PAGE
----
#2Lisa K. Hanasono (BGSU: Bowling Green State University)H-Index: 8
Last. Jennifer Gill Rosier (Purdue University)H-Index: 6
view all 7 authors...
Women process information about support situations and messages more extensively than men, but little is known about whether these gender differences reflect underlying differences in processing ability, motivation, or both. Two studies examined information processing by men and women in both relatively less serious and more serious situations. Participants in Study 1 responded to more and less serious experimental scenarios, whereas participants in Study 2 reported on a recent bereavement situa...
18 CitationsSource
#1Brant R. BurlesonH-Index: 58
#2Graham D. BodieH-Index: 26
Last. Jennifer Gill RosierH-Index: 6
view all 7 authors...
3 Citations
#1John O. Greene (Purdue University)H-Index: 16
#2Melanie Morgan (Purdue University)H-Index: 6
Last. Angela R. Graves (Oral Roberts University)H-Index: 5
view all 5 authors...
It is commonly recognized that messages are simultaneously patterned and creative, but studies of message production have tended to focus on repetitive features of messages, to the relative exclusion of examination of their novel characteristics. This study is concerned with creative facility—the ability readily to construct novel, appropriate messages. In order to investigate this phenomenon, subjects produced a series of simple SITUATION-ACTION-BECAUSE narratives and also completed measures of...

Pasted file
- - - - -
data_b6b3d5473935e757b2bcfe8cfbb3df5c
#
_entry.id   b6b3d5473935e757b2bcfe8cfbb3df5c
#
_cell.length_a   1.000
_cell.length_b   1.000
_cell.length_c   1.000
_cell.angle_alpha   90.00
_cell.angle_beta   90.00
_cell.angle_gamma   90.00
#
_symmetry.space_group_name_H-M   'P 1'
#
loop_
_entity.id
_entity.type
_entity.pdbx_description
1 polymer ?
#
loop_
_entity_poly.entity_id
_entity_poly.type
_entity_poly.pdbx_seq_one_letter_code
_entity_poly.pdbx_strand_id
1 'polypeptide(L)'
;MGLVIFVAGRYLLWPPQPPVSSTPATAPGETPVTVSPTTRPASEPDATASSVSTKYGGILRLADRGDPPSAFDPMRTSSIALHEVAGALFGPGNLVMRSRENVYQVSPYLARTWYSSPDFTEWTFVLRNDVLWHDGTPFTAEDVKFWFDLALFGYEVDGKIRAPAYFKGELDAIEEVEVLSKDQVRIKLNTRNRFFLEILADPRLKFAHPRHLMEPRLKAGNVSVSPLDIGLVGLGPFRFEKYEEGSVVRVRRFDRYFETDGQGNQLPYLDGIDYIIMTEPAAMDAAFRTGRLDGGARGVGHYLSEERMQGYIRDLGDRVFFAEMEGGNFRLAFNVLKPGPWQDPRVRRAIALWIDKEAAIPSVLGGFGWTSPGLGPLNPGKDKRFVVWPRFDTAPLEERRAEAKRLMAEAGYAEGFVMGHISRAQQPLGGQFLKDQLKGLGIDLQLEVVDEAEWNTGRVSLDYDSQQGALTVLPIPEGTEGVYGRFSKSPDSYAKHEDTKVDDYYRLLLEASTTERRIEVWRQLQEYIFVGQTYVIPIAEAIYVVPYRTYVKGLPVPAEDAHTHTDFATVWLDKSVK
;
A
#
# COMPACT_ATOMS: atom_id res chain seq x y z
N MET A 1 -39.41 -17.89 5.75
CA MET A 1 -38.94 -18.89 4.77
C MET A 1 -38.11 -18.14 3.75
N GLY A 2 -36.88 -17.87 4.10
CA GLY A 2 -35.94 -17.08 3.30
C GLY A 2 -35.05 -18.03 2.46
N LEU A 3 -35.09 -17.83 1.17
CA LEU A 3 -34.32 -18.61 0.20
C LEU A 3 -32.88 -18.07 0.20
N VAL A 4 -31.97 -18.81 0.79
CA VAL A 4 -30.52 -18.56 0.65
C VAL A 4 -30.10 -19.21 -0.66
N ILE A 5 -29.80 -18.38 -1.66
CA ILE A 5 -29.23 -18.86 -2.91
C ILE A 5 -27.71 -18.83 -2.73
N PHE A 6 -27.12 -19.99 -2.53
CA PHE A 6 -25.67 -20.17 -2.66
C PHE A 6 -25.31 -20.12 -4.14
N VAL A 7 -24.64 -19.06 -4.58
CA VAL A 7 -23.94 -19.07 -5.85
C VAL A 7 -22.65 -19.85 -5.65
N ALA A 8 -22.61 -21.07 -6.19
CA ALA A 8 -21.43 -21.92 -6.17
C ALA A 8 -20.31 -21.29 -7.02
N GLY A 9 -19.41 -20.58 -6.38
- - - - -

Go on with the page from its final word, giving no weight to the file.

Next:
5 CitationsSource
#1James M. Tyler (Purdue University)H-Index: 11
#2Jennifer D. McCullough (Purdue University)H-Index: 6
The authors investigate the earliest stage of the job-screening process—the resume, which represents an applicant’s initial self-presentation efforts, and examine whether women are evaluated more negatively on hiring-related decisions when their resume communicates an identity that violates gender stereotypic prescriptions. This question is important because resumes determine whether an applicant is interviewed and because, in general, women suffer negative sanctions when their behavior violates...
20 CitationsSource